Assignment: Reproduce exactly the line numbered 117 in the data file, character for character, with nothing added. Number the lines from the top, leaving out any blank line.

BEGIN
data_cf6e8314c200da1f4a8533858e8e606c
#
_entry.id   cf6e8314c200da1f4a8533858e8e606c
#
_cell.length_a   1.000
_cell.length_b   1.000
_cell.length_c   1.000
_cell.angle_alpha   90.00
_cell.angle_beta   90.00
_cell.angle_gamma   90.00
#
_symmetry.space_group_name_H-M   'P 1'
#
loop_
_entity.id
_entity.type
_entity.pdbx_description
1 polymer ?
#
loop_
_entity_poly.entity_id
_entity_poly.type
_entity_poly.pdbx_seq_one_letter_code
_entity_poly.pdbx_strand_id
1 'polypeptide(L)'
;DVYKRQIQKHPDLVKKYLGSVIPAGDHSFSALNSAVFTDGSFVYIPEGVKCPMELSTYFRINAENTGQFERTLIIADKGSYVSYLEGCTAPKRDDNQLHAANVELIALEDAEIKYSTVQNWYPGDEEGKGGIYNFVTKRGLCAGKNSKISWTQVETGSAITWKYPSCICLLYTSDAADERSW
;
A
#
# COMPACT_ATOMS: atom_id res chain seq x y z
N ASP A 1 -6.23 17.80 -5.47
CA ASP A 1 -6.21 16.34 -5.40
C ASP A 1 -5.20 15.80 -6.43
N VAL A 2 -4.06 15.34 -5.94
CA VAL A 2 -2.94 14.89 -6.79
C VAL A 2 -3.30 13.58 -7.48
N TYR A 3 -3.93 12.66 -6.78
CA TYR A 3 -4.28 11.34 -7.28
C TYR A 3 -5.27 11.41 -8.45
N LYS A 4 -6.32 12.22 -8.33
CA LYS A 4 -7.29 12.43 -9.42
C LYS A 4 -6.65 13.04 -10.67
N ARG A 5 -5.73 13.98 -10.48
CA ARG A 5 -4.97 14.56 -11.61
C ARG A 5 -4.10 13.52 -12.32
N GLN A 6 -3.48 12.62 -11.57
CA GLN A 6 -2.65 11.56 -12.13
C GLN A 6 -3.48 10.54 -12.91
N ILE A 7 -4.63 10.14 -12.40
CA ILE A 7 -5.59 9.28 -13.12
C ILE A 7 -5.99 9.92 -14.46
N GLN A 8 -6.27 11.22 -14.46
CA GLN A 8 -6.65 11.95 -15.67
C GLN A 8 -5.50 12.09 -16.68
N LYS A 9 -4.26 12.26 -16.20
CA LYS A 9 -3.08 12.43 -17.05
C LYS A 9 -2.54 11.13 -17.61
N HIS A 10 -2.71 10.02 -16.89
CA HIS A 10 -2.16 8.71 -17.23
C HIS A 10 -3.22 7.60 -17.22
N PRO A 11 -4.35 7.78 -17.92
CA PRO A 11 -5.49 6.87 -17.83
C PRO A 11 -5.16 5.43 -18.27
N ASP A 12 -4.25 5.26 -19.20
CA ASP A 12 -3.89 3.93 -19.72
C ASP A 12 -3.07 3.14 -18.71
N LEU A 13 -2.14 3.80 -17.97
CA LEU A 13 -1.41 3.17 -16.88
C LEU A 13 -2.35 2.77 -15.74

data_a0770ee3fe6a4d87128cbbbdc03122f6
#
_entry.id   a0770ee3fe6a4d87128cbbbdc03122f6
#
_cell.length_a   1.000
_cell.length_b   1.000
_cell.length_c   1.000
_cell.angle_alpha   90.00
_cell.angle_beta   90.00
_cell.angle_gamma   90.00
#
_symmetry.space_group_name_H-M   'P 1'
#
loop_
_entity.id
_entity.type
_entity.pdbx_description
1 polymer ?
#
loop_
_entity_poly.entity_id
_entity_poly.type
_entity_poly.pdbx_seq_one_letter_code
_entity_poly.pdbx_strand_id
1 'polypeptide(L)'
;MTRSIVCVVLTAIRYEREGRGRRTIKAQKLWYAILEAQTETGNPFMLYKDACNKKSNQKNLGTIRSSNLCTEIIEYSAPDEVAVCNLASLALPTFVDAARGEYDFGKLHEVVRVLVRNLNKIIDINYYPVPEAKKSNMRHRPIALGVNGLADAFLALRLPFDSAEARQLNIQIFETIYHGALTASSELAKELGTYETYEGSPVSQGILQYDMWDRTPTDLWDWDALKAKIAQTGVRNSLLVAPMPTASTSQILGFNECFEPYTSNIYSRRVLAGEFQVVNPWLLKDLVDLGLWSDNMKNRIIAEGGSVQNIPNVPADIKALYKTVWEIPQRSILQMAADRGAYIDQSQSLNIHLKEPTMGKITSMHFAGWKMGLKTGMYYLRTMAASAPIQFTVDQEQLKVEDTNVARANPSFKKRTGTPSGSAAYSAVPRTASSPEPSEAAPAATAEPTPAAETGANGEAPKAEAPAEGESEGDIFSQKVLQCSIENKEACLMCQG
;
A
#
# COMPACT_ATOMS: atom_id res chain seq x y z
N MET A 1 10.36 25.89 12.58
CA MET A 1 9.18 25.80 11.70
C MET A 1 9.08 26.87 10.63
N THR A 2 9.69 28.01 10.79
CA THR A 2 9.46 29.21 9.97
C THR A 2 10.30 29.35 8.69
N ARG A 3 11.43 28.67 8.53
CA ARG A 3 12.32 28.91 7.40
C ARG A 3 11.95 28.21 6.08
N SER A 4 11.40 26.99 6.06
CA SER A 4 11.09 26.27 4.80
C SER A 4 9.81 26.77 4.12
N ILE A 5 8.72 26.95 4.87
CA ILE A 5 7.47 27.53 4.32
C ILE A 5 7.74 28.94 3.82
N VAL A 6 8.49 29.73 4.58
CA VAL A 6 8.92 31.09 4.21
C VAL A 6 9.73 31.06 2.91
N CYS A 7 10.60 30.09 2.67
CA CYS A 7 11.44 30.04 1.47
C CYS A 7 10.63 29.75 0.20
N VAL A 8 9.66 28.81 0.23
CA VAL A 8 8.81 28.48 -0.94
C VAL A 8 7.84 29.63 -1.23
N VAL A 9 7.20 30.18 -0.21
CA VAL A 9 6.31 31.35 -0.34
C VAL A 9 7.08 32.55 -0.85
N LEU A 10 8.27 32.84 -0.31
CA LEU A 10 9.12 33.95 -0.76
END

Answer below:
C VAL A 6 9.73 31.06 2.91